The SUPER-NEXT study to shine a light on unknown cancers

A study to genetically sequence patients with challenging cancers has received almost $5 million funding from the Australian Government’s Medical Research Future Fund Genomics Health Futures Mission to provide a clearer diagnosis and guidance for targeted, personalised treatment options.

Dr Richard Tothill The SUPER-NEXT study will use genomics to address the outstanding needs of patients with cancer of unknown primary (CUP) – a clinical conundrum where the origin of a cancer remains unknown despite extensive investigation.

University of Melbourne’s Dr Richard Tothill, based at the Centre for Cancer Research, is leading the study, which is the next phase in a long-standing collaboration with oncologist Associate Professor Linda Mileshkin at the Peter MacCallum Cancer Centre.

The SUPER-NEXT study will measure the clinical value of the ‘whole genome’ approach compared to contemporary methods analysing only a specific portion of the cancer genome. It will involve patients enrolled Australia-wide through a network of hospitals.

­­CUP has an exceptionally poor survival outcome with a historical one-year survival rate of only 25 per cent, and five-year survival of 14 per cent, making it one of the poorest survival cancer types in Australia.

With no understanding of cancer origin, Dr Tothill noted that patients are significantly disadvantaged in accessing effective and new therapies.

“These patients experience significantly greater psychological distress and a lower quality of life compared to people with known primary cancers.”

“Using whole genome sequencing we will identify mutational patterns, which can be used to inform diagnosis and treatment.

Dr Tothill said that the study will also be analysing DNA that is released from cancer cells into a patient’s blood, known as a ‘liquid biopsy’.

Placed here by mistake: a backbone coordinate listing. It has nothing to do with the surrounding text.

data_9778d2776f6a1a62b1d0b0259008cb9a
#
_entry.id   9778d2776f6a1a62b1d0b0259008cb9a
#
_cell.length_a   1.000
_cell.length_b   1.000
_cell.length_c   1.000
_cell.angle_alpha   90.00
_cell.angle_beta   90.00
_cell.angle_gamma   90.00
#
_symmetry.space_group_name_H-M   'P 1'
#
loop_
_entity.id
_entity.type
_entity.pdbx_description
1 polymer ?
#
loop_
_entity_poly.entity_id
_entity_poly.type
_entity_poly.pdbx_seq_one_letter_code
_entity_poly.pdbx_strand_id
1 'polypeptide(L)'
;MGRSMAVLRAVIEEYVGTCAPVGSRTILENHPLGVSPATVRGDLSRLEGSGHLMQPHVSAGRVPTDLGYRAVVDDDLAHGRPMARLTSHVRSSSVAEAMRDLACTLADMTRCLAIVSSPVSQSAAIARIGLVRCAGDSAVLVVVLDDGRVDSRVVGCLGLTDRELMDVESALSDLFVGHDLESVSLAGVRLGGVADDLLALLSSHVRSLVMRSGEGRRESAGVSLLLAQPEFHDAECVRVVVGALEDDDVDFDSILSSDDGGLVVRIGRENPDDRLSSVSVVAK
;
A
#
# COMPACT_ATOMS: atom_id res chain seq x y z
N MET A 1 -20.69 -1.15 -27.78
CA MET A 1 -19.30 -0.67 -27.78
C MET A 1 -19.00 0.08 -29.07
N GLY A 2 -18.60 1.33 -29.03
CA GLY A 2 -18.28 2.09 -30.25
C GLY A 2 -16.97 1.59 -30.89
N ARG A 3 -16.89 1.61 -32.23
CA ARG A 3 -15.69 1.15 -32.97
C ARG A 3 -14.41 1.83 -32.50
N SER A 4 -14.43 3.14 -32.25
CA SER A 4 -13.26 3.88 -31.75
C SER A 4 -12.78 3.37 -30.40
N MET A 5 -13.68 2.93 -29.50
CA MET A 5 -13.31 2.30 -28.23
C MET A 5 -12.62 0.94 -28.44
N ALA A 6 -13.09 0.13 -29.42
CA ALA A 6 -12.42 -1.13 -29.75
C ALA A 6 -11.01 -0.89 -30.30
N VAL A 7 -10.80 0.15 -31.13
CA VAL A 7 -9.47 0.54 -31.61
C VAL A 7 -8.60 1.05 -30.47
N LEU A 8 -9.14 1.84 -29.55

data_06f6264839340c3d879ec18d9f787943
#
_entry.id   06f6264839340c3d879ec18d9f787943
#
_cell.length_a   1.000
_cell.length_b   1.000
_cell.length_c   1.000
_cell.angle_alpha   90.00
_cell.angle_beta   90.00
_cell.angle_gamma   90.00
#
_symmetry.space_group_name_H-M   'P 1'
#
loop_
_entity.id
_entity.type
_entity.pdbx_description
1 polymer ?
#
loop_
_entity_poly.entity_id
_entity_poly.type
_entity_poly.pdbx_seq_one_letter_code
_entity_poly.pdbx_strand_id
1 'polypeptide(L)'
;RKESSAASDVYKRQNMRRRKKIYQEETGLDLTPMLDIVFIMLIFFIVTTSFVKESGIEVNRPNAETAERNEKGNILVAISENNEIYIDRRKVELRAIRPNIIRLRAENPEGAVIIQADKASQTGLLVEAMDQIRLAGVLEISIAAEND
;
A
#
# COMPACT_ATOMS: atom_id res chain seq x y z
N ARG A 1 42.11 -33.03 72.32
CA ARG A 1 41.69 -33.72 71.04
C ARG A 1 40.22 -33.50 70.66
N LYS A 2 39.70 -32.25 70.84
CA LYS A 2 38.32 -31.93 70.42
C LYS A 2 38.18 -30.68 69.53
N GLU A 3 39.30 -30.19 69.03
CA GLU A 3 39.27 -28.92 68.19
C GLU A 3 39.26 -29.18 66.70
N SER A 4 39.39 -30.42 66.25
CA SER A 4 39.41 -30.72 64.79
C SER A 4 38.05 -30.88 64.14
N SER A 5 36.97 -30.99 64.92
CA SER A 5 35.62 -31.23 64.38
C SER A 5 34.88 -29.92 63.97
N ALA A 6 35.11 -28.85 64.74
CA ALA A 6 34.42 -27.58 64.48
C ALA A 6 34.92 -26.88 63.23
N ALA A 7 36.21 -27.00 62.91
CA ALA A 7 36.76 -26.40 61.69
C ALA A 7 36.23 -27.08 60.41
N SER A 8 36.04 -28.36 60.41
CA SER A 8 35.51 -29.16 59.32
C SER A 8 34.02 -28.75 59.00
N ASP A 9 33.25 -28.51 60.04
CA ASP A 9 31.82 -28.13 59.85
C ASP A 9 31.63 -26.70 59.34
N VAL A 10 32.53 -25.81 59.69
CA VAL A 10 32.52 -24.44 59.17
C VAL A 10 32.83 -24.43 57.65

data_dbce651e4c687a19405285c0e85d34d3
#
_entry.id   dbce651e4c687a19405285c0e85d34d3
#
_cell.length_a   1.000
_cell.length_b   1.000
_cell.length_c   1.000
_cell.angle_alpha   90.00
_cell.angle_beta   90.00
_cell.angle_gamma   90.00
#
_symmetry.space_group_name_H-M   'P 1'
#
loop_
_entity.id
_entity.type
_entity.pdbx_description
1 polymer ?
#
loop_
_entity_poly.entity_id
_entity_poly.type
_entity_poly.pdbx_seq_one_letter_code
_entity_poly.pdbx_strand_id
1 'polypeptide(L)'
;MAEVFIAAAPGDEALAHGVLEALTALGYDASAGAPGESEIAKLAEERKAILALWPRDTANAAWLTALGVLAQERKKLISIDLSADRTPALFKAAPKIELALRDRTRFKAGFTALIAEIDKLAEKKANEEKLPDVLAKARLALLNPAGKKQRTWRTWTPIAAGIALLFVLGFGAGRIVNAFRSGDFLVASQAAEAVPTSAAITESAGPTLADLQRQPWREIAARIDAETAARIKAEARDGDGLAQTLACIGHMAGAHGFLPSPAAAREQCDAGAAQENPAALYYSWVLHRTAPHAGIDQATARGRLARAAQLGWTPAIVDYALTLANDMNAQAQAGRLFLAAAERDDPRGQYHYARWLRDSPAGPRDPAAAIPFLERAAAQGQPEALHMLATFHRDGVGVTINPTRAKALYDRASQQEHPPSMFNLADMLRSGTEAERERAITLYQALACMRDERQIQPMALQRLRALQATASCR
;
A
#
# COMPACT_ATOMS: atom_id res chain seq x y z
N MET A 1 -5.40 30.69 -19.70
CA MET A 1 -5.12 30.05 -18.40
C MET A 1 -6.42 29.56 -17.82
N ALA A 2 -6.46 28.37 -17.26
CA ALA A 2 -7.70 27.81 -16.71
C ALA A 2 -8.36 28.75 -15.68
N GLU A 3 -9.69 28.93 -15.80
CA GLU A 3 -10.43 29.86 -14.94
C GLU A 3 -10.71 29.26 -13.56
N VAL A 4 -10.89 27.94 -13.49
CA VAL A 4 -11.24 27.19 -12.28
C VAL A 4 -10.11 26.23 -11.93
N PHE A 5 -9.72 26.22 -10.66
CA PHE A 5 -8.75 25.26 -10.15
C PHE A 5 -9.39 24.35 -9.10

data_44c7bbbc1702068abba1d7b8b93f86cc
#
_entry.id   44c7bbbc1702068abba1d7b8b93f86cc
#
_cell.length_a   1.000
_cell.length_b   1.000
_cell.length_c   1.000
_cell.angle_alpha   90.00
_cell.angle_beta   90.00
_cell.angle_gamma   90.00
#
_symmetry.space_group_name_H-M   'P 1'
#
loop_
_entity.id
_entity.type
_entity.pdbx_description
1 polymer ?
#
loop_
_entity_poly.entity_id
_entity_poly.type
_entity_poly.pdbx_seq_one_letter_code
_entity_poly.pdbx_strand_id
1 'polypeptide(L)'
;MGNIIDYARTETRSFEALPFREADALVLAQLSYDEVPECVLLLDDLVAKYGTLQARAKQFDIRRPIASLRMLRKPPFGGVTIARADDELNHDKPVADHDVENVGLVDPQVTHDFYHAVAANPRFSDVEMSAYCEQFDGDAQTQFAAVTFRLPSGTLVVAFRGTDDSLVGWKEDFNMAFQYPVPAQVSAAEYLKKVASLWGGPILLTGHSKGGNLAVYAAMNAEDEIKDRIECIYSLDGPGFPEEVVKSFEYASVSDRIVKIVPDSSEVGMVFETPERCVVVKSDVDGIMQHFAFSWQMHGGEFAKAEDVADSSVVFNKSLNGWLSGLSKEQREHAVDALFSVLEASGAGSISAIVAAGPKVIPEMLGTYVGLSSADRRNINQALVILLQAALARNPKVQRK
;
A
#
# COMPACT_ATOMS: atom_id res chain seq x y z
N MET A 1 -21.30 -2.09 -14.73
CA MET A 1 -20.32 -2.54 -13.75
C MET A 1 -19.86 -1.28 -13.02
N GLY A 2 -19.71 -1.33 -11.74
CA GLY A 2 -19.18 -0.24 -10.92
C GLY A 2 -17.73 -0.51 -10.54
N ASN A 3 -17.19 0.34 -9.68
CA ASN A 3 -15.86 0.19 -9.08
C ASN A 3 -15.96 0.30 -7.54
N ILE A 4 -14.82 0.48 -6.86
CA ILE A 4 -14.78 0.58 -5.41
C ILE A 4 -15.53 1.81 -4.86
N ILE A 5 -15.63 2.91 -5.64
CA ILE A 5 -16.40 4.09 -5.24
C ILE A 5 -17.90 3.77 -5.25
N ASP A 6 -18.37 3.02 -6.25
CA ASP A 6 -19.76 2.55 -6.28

“Liquid biopsies have the potential to be faster and less invasive than conventional biopsies and allow analysis of a patient’s tumour where a tissue is deemed unsafe or difficult to obtain.”

The study will also investigate the use of a novel PET cancer imaging method to improve detection of a patient’s primary tumour, using genomics to predict which CUP patients may benefit from this new type of imaging.

SUPER-NEXT is the next phase of an Australia-wide CUP program called Solving Unknown Primary Cancer (SUPER), which started in 2014. A primary goal of SUPER-NEXT is to evaluate clinical whole genome sequencing to help resolve a tumour type diagnosis and improve therapeutic decision making in CUP. This is an expansion of an Australian Genomics ‘SUPER WGS’ Flagship project, which started in 2019.

The University of Melbourne has welcomed $9.5 million in total funding from the Medical Research Future Fund (MRFF) Genomics Health Futures Mission across three projects, including the SUPER-NEXT study.

University of Melbourne Deputy Vice-Chancellor (Research) Jim McCluskey said the funding will enable the University to continue vitally important genomics research.

“We thank Minister Hunt and the Federal Government for supporting genomics research which is critical in the detection and management of diseases,” Professor McCluskey said.

“I offer my congratulations to everyone involved in the projects that received a grant and acknowledge the achievements of the University’s precinct partners and affiliates.”